Repondent submitted that petitioner on an earlier occasion filed a writ petition which was dismissed by the Court. Both the instant and earlier writ petitions were seeking similar reliefs which was dismissed and instant petition being filed with same cause of action could not have been entertained as the underlying principle under Order 23 Rule 1 of the Civil Procedure Code.

Catena of cases were referred to for understanding the settled principle that though the Code does not apply to writ proceedings but it may be extended to the same in the interest of administration of justice. Allahabad High Court Rules, 1952 were mentioned wherein Rule 7 of Chapter 22 specifically barred filing of a second application under Article 226 on the same facts.

High Court noted the specific bar in the aforementioned rule of the High Court Rules, 1952 and relied on the case of Forward Construction Co. v. Prabhat Mandal, (1986) 1 SCC 100 where it was held that the order dismissing the first writ petition operates as res judicata between the parties and the person against whom the order has been passed has got no right to file a second petition on the same set of facts and in light of the underlying principle in Civil Procedure Code which were founded on public policy, no second writ application could have been filed. Therefore, this writ petition was dismissed. [Pawan Kumar Singh v. State of U.P., 2019 SCC OnLine All 1777, order dated 13-02-2019]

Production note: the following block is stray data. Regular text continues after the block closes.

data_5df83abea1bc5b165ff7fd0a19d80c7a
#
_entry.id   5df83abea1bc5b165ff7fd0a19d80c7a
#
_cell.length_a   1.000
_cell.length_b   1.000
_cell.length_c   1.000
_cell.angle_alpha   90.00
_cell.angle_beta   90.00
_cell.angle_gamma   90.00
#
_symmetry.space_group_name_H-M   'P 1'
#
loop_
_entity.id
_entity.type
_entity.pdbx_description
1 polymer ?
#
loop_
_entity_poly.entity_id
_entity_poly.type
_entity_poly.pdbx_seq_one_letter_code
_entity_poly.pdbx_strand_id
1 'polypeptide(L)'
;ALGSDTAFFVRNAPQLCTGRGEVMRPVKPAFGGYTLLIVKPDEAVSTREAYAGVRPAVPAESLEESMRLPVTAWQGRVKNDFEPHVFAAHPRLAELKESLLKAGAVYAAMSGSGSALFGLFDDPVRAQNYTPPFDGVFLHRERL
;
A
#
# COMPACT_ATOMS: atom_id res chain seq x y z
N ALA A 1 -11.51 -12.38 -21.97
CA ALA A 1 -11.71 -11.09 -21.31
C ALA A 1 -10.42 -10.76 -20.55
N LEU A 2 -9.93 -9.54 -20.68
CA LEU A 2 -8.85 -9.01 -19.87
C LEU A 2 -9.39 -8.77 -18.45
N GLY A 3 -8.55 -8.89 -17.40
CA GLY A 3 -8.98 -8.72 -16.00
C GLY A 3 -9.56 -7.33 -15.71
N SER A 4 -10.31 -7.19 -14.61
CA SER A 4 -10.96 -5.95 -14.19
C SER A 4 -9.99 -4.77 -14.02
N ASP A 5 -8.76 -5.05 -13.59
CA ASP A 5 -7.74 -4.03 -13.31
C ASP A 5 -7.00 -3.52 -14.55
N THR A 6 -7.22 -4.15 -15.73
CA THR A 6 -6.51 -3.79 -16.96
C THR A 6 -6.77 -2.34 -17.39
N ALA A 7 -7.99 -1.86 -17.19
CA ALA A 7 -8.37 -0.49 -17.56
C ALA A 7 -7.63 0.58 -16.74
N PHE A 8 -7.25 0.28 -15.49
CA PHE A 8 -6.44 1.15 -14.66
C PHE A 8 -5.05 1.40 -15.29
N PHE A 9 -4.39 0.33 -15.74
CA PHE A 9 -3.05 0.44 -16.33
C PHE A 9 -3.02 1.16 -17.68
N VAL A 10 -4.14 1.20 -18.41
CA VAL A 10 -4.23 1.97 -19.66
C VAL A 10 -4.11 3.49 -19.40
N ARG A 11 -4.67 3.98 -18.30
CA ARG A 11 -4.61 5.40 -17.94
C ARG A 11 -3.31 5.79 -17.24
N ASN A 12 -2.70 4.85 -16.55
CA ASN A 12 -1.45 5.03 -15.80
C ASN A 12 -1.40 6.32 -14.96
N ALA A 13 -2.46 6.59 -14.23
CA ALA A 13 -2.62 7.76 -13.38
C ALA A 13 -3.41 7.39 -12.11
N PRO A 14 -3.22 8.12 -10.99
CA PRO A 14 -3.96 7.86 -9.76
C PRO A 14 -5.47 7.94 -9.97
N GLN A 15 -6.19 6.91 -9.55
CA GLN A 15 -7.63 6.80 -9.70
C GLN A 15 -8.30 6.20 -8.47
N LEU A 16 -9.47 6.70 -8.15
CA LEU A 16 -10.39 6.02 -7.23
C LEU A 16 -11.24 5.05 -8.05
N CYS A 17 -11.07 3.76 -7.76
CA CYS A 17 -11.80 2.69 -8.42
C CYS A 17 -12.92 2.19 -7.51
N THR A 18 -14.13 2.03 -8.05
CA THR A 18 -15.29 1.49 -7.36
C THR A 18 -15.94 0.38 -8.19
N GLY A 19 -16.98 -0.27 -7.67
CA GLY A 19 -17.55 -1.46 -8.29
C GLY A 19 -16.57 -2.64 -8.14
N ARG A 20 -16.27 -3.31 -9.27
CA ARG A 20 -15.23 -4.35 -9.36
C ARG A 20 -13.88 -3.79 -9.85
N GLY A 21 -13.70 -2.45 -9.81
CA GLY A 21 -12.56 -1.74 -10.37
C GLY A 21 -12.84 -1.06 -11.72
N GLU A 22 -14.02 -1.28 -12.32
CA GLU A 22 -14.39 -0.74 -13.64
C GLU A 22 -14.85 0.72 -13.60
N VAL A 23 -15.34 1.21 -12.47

Case BriefsHigh Courts

Tripura High Court: The Division Bench of Sanjay Karol, CJ and Arindam Lodh, J. dismissed an appeal filed against the judgment rendered by trial court dismissing a civil suit.

The trial court dismissed the suit on grounds of res judicata. It was found that the issue of declaration of title over the suit land had already been decided in an earlier judgment. Furthermore, the judgment in the earlier suit was challenged in appeal before the High Court, but the appeal was dismissed and the earlier judgment attained finality.

The High Court observed that a subsequent suit, though by another person, but dealing with same subject matter, is hit by the principle of res judicata. The issue in the present suit was directly and substantially in issue in the earlier suit. It was stated that all litigations must come to an end. In such circumstances, the court found no reason to interfere with the trial court’s judgment. Thus, the appeal was dismissed. [Shayamal Bhattacharjee v. State of Tripura, 2019 SCC OnLine Tri 2, decided on 02-01-2019]

Case BriefsForeign Courts

Sri Lanka Court of Appeal: This appeal was filed before a 2-Judge Bench comprising of A.H.M.D. Nawaz and E.A.G.R. Amarasekara, JJ.

Facts of the case were such that District Judge dismissed the plaintiff’s action on the premise that the plaintiff’s action was barred by the law of res judicata. Plaintiff had instituted this action seeking a declaration of title to the land and ejectment of defendant therefrom. Defendant contended that plaintiff had filed two actions on the same cause of action which were dismissed and thus the action before the district court was res judicata. It was submitted that the relationship between the plaintiff and defendant of licensor and licensee had already been terminated in the previous action and accordingly was decided against plaintiff against which he did not prefer an appeal thus, he could not file this action to terminate the relationship again.